// Get the first worksheet from the current workbook.
   MyWorksheet = MyWorkbook.Worksheets[1] as Worksheet;

   // Display a message on the worksheet.
   MyWorksheet.Cells[1, 1] = "The add-on has started!";
}

public void _Shutdown()
{
   // Return any resources.
   MyApp = null;
   MyWorkbook = null;
   MyWorksheet = null;
}

The example works with Excel, so you need a connection to the application, the workbook, and a worksheet to do anything worthwhile. Excel calls the _Startup() method when it loads the DLL and expects you to perform any required initialization in this method. The example saves references to the application and workbook, and then obtains a reference to the first worksheet. You can refer to worksheets either by index number or by name. The example then displays a message in the upper left cell of the worksheet.

Any global variables you create when working with an Office application must also be deallocated when the application unloads. Excel calls the _Shutdown() method to perform this task. It's possible to create a memory leak in your application if you don't remember to do this, because you're using the interoperability layer. Remember that Excel isn't managed code.

Listing 1 is a functional application. It really does display the message in the worksheet. Although this isn't a very interesting application, it demonstrates that you don't have to do anything fancy.

Handling .NET Security Issues

Okay, so you have a nice shiny new DLL you want to run with Microsoft Office. You need to perform a security configuration before you do anything else. Microsoft recommends that you create a child directory for your add-on with a name like this: <AssemblyName>_bin. For example, my assembly is SimpleMessage, so the folder I created for it is SimpleMessage_bin and it appears as a child of my test directory that holds the Excel file. Once you create the directory and place your DLL in it, you need to perform a security setup. The process is relatively simple, but you must have administrative privileges. The following steps show you how to perform this task.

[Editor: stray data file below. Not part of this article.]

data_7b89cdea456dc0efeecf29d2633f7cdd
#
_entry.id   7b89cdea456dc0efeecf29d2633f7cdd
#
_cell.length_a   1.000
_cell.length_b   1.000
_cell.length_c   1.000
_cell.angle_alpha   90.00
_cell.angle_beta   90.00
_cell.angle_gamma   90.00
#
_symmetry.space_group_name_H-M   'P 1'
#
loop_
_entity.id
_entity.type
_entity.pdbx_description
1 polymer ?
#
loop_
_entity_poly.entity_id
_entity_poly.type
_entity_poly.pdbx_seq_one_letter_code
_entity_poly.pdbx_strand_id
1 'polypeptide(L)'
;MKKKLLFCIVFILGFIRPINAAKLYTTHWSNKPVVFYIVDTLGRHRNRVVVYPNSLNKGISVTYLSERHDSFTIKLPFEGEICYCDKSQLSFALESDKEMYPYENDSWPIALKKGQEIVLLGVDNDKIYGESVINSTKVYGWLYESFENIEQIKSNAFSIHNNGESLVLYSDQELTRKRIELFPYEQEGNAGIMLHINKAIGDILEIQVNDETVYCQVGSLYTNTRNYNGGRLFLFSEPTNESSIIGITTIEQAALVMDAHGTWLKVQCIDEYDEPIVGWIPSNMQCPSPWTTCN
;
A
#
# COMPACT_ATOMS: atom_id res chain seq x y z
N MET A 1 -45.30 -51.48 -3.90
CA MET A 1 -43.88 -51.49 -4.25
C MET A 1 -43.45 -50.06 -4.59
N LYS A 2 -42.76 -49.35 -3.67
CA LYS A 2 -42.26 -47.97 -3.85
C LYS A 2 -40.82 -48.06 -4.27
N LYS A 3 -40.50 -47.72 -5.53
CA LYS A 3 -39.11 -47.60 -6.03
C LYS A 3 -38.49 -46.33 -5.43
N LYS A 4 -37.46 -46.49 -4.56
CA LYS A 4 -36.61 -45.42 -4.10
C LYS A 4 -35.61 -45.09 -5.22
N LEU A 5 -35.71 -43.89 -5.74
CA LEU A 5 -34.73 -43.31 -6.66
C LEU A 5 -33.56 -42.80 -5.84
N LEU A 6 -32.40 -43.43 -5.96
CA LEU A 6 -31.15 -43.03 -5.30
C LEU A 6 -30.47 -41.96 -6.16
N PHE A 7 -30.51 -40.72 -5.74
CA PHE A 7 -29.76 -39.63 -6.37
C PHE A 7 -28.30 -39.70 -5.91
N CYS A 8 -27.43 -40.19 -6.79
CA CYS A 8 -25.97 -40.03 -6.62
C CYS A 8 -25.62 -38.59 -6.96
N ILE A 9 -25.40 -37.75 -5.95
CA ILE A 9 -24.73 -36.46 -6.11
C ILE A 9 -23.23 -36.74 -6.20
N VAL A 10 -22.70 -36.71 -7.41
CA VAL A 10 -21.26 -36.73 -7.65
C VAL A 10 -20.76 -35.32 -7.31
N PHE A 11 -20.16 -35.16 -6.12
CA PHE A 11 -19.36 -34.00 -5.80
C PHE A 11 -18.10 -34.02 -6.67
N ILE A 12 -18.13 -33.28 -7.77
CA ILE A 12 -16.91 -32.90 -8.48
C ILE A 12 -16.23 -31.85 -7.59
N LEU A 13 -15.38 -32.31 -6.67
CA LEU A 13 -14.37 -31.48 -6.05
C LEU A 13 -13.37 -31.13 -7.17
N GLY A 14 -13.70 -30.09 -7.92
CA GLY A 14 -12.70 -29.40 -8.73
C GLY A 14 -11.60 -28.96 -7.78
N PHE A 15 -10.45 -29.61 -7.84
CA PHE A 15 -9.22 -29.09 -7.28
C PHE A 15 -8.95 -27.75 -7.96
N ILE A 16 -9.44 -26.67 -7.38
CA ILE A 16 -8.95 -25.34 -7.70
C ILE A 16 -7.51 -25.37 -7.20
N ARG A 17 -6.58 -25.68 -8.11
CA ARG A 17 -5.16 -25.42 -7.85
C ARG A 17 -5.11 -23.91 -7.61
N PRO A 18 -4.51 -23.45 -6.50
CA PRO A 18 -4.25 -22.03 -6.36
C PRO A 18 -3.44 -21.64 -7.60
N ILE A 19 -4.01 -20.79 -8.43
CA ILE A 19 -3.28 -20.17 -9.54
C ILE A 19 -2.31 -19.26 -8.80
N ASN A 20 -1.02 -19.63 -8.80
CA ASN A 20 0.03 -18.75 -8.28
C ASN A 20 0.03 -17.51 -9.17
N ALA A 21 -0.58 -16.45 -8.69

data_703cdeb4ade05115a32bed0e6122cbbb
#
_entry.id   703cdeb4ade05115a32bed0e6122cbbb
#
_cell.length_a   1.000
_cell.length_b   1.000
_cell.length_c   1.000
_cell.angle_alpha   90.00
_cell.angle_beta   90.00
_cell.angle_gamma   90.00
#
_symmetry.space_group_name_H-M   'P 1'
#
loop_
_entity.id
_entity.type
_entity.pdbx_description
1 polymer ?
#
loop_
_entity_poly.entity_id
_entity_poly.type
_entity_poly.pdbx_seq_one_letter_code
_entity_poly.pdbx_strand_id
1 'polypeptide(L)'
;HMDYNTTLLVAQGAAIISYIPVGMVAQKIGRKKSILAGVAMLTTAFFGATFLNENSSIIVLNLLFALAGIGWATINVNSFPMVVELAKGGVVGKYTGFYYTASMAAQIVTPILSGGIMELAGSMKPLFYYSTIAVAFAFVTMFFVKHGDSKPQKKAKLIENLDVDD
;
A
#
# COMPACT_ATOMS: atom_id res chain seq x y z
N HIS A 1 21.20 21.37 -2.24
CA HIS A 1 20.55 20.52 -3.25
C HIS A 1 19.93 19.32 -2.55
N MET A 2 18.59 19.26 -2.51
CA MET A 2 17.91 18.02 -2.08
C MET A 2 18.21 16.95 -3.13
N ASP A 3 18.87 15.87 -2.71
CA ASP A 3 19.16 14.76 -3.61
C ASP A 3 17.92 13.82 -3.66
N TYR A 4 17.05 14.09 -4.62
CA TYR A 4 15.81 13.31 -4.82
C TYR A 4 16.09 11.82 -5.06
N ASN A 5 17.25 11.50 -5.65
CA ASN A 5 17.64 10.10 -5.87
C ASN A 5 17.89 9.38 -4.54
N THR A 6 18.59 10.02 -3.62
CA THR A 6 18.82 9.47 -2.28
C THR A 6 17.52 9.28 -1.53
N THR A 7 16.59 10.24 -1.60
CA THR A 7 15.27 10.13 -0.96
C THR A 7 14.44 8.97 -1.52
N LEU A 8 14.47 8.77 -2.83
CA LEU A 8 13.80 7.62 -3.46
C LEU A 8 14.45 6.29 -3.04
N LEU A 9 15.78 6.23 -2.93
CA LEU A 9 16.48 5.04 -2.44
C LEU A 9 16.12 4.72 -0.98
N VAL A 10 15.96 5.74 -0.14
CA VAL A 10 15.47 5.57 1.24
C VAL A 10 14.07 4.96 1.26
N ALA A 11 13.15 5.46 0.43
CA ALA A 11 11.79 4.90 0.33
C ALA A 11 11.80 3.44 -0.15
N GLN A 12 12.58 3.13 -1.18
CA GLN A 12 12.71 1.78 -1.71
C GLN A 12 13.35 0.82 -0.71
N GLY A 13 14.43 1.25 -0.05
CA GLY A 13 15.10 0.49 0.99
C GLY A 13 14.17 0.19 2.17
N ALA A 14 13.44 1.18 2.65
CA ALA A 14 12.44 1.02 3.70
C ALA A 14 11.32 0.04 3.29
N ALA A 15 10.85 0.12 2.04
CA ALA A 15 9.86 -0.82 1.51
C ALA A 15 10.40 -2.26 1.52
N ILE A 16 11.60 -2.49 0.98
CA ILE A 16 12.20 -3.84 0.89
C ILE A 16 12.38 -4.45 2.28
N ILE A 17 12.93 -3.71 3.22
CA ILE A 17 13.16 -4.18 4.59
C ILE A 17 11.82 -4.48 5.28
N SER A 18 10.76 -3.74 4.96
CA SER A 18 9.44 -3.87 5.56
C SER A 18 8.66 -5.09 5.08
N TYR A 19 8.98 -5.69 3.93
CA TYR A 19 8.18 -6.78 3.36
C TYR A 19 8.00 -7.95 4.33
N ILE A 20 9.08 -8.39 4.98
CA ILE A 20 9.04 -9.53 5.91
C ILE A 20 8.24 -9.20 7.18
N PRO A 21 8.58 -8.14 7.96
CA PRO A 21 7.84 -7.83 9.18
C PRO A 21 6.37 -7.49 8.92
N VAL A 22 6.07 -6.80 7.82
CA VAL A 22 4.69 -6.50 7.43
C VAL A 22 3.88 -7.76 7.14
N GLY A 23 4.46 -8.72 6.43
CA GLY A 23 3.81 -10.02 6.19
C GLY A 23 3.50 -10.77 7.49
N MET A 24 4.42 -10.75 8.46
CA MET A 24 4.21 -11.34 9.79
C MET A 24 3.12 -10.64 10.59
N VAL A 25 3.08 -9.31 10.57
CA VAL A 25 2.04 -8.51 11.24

1. Use the Start | Programs | Administrative Tools | Microsoft .NET Framework 1.1 Configuration command (whew!) to open the .NET Configuration 1.1 console shown in Figure 1. You can also open this console using the Microsoft .NET Framework 1.1 Configuration icon in the Administrative Tools folder of the Control Panel.

    Figure 1Figure 1: Configure your DLL using the .NET Configuration 1.1 console.

  2. Select the Runtime Security Policy folder, as shown in Figure 1. This folder contains the security settings for the assemblies, a Dynamic Link Library (DLL) in this case.

  3. Click Increase Assembly Trust. You'll see a Trust an Assembly dialog box.

  4. Select the Make Changes to this Computer option and click Next. The wizard will ask you which assembly you want to trust.

  5. Locate the DLL file you created. Click Next. The wizard will ask what level of security you want to assign to the assembly.

  6. Set the slider for this assembly to Full Trust. Click Next. You'll see a Completing the Wizard dialog box. Verify the settings in this dialog box.

  7. Click Finish. The assembly is now ready for use at its current location. If you move the assembly, you must also reset the security.